GREENSBORO, N.C. — Students heading back to the classroom have more on their minds than their lessons. Generation Z’s top concern is climate change and environmental issues, according to a study by Deloitte.
Chloe Thompson is a junior at The Middle College at UNCG. She lives with type one diabetes, which inspired her to become a doctor. This summer’s brutal heatwaves and other natural catastrophes reinforce her passion to pursue a career in health sciences.
“I know I personally want to go into the health science field, and so seeing how climate change is having a huge effect on people’s personal health and causing some of them to have to go to the hospitals or even people dying is really sad and hard to see,” she said.
Thompson was glad to attend the health science-focused magnet school. During her sophomore year she decided to join the Go Green Club, a group that works on environmentally-friendly projects for the school and greater Greensboro community. Over the summer, Thompson collected hundreds of used batteries from her community to recycle into rebar and other construction materials.
“A lot of the times, if these things aren’t recycled, they just end up in landfill, and that’s a really big problem because landfill is already taking up so much space that could be used for other things,” Thompson said.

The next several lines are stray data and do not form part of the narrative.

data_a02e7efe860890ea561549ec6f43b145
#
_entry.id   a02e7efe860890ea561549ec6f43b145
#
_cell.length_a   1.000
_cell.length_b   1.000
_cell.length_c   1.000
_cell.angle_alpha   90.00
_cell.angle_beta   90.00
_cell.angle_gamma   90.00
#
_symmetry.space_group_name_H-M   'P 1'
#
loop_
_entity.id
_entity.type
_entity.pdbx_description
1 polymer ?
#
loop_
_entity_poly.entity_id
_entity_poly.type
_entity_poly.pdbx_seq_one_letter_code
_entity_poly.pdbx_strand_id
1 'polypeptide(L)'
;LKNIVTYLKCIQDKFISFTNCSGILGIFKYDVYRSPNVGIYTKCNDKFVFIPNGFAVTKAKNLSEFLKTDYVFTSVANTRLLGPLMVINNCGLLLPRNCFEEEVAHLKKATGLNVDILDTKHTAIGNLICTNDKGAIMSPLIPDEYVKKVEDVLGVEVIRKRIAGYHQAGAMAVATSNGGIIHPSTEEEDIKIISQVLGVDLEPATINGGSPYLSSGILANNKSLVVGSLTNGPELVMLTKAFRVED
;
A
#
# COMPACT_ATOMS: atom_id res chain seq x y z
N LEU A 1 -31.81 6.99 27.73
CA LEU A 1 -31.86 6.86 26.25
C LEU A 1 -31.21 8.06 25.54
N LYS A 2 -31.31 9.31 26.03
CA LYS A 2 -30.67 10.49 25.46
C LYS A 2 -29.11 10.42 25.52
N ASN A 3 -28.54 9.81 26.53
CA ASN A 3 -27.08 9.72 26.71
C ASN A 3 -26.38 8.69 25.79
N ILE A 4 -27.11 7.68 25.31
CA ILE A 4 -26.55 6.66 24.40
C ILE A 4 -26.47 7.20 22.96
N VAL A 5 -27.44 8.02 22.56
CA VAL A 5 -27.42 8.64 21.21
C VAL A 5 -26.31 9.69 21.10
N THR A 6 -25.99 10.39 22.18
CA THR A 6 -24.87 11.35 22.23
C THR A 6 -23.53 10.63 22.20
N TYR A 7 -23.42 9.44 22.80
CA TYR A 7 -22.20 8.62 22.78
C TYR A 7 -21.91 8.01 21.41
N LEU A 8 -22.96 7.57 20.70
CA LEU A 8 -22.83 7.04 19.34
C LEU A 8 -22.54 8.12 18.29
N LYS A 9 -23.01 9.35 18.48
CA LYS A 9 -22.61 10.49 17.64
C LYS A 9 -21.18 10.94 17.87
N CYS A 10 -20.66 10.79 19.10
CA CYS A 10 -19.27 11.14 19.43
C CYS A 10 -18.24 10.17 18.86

Recycling cuts down on the amount of new materials that need to be made. Most materials are made using fossil fuels that produce greenhouse gasses, which have a negative impact on the environment and contribute to climate change, according to the N.C. Department of Environmental Quality.
Thompson and other students are concerned for the future state of the environment, and the quality of living for future generations.
A study by Deloitte found in 2021, climate change and environmental issues were the top concern for Generation Z. Unemployment and health care ranked second and third. For millennials, health care ranked first, unemployment was second and environmental concerns third. Additionally, 43% of Gen Zers surveyed said they’re afraid it’s too late to repair the damage done to the environment.
“It made me want to help with recycling and try to combat some of those things to hopefully help with our future generations so our environment is a cleaner, better place,” Thompson said.
From recycling used batteries to coordinating litter pick-ups in their neighborhoods, young people like Thompson are taking small steps in the big fight against climate change.